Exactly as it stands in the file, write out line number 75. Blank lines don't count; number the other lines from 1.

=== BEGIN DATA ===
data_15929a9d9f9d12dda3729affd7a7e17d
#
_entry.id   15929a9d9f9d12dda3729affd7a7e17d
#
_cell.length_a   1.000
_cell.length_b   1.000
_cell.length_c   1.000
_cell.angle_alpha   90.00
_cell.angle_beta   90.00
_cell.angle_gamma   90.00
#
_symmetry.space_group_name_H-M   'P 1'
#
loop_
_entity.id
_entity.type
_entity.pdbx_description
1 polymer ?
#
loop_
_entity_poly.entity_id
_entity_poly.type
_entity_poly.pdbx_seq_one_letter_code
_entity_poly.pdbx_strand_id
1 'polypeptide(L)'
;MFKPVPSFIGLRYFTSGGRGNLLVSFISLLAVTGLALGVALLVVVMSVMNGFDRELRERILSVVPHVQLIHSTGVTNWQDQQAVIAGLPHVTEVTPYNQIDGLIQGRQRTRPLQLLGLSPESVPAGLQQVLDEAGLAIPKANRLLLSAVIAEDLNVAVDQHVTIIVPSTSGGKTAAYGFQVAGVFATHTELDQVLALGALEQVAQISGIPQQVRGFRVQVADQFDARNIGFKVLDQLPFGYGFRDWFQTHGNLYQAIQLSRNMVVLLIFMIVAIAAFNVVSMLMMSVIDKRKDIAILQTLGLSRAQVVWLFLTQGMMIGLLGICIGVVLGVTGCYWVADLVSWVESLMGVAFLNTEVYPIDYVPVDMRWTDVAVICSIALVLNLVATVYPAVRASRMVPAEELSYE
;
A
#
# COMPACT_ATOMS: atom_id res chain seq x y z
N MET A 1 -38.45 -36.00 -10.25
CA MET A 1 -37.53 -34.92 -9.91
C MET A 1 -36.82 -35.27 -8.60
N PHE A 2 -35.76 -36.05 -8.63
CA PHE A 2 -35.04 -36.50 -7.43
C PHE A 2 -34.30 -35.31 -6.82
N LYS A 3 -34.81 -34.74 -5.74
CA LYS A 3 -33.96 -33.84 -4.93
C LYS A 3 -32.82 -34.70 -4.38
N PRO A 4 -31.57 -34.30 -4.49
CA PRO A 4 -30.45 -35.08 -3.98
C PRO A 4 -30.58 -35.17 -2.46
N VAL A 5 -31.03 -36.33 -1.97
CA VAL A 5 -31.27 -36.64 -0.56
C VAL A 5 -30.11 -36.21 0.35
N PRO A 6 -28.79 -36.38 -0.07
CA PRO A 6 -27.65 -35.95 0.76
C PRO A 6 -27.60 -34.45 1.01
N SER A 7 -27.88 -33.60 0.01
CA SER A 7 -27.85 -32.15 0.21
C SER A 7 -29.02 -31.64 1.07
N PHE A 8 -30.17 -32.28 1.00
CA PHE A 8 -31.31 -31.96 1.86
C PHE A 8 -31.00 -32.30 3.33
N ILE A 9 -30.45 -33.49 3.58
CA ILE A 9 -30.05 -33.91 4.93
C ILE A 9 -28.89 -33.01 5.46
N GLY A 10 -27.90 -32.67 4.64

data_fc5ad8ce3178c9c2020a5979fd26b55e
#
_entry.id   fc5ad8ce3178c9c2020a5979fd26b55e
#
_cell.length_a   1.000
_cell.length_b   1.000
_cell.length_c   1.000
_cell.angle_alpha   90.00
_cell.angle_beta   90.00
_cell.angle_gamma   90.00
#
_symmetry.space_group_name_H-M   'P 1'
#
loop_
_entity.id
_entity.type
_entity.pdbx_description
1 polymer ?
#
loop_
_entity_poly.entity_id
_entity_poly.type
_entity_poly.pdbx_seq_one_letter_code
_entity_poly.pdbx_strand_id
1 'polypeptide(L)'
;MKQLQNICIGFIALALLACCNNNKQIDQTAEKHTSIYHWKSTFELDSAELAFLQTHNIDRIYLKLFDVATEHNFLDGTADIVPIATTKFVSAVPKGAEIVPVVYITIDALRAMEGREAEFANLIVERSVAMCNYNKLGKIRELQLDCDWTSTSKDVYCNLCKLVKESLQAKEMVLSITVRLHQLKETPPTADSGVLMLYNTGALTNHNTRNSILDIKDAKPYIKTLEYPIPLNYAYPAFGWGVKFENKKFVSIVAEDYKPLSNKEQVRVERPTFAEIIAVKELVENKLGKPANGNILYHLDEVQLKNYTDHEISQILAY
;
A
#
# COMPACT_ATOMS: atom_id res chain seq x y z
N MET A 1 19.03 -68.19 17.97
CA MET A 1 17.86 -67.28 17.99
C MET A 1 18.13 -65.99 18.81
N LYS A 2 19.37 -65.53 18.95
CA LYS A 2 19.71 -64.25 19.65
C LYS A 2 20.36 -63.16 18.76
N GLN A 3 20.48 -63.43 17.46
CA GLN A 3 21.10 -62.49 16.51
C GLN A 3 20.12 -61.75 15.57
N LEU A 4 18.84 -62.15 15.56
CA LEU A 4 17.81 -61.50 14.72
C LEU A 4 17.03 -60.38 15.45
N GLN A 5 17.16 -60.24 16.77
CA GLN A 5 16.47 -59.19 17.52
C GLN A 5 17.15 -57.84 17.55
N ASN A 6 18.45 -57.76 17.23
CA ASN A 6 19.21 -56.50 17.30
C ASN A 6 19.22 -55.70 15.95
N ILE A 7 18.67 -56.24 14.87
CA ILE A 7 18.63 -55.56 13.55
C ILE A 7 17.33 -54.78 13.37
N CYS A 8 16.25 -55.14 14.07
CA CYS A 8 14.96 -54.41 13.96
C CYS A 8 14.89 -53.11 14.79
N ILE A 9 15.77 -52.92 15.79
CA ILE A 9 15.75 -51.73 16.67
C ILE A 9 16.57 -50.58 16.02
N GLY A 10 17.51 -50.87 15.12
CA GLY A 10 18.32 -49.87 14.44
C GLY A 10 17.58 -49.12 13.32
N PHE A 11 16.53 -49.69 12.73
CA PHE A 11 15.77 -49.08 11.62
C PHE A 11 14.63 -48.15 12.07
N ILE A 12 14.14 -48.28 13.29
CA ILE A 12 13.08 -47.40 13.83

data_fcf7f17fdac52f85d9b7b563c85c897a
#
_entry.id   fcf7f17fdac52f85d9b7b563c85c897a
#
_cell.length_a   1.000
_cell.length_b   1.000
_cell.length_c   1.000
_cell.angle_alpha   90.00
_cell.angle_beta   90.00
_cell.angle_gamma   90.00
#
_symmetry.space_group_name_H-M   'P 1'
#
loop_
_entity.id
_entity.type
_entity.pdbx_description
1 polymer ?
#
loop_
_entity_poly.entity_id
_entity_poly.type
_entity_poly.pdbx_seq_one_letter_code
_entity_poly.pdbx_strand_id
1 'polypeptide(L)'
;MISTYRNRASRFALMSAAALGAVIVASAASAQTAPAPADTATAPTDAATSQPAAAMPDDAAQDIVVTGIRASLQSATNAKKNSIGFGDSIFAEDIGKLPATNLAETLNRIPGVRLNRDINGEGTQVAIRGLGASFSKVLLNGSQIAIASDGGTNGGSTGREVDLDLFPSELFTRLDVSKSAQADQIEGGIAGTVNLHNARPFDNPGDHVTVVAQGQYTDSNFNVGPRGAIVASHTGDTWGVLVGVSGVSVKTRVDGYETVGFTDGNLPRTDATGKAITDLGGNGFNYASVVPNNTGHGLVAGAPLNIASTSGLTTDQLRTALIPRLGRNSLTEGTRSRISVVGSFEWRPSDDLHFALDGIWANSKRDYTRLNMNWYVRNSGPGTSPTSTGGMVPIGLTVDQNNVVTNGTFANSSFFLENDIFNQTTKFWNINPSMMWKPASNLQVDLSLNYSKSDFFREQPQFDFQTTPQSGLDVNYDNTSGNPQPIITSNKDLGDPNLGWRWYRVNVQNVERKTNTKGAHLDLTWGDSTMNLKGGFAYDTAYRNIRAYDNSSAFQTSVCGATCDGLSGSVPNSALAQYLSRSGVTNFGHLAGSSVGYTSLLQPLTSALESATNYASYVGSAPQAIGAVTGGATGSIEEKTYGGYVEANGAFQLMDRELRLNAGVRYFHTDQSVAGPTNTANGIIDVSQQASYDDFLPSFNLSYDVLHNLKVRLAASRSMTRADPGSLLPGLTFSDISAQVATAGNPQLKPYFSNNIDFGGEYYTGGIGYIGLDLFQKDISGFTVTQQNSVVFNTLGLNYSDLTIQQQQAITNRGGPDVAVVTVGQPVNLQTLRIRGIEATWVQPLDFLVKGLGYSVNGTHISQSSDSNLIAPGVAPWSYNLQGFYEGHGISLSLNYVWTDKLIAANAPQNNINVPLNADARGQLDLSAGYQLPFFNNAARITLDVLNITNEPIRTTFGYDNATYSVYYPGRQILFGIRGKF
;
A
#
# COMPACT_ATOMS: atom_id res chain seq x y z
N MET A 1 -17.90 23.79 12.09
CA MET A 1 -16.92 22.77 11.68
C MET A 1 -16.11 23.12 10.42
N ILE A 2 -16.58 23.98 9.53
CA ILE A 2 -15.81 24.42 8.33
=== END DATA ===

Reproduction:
_entity.pdbx_description